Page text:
Posts Tagged ‘crime’

I’ve just read two of Peter Temple’s Jack Irish novels in one week (the result of some hasty decisions in my first go at borrowing e-books from my local library) so forgive the smell of whisky and all of the horse talk.

I jumped on the Jack Irish wagon a couple of months ago, taking Bad Debts on holiday with me, and it turned out to be perfectly suited to holiday reading. Not because the book’s light and fluffy, but because being on holiday meant I had long stretches of potential reading time that would be uninterrupted by trivial things such as a full-time job and eating. Once I had my hands on two more of these bad boys, trying to fit these novels in around a daily 7.5-hour commitment seemed like the closest thing to torture that the bookish middle classes might ever know. I began to regard going to work as an day-long impediment to my progress. They are read-while-you-brush-your-teeth kind of books (I’ve only just cleaned the toothpaste off my iPad). I almost got hit by a tram while reading them – it’s that kind of thing.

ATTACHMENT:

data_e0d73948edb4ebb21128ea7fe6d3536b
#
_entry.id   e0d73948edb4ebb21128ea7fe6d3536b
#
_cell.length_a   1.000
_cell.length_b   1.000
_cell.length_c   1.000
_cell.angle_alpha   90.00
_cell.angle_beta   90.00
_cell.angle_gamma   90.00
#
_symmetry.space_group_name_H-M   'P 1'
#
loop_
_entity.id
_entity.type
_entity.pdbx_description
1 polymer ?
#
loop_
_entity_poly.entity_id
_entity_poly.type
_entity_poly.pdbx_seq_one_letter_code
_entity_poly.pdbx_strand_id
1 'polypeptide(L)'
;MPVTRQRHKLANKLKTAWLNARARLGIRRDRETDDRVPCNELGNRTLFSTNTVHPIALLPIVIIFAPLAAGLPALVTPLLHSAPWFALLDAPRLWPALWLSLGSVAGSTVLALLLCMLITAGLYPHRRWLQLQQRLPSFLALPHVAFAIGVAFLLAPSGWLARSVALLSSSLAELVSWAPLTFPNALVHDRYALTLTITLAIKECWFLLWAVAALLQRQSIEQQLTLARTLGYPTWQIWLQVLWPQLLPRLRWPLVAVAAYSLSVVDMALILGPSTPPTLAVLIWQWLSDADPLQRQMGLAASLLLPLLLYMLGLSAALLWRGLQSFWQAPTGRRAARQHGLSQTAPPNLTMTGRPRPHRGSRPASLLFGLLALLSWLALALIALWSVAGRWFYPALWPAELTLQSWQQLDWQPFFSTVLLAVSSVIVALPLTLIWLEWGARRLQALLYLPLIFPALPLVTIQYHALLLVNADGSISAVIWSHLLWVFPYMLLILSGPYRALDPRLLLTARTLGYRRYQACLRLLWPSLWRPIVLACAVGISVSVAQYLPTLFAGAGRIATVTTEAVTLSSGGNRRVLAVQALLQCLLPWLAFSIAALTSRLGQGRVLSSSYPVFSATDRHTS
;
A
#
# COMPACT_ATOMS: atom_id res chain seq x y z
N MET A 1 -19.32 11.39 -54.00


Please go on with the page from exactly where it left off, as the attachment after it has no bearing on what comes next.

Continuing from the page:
I liked these books much more than I liked Truth and The Broken Shore, and I liked those books a lot. This like has a lot to do with the bar-setting Jack Irish, probably the best thriller protagonist I have ever come across. Jack (or so I like to call him) is the son of a Fitzroy footballer; an ex-criminal lawyer with a honed palate, an interest in the horses and a logic-defying attachment to his Studebaker Lark. These days, Jack is a suburban solicitor, having lost the taste for criminal law after an ex-client shot and killed his wife. Yet a strong sense of story and justice remain entwined in him, such that he finds it difficult not to follow slightly unravelled threads.

Bad Debts opens with Jack traipsing around after a non-compliant debtor. It’s only his sometimes-job cleaning up various non-legal bits and pieces, so it’s irritating to say the least when the subject pulls a gun on him – or to be more specific, at his wedding tackle. Complain as you will about laconic Australian men in fiction, but Jack’s thoughts on this turn of events are wonderful and typical: ‘I looked at the pistol with concern. It had a distinctly Albanian cast to it. These things go off for motives of their own.’ How much more satisfying can you get than that, I ask you. He’s the proverbial cucumber under pressure, making little jokes and understating the situation by a factor of about seventy. Yet underneath this he’s arranging his way out of the mess, and the resolution surprises you as much as the hapless joe who ends up locked up in his own house (the logistics of this are beyond me, but I am confident that he would be able to pull it off).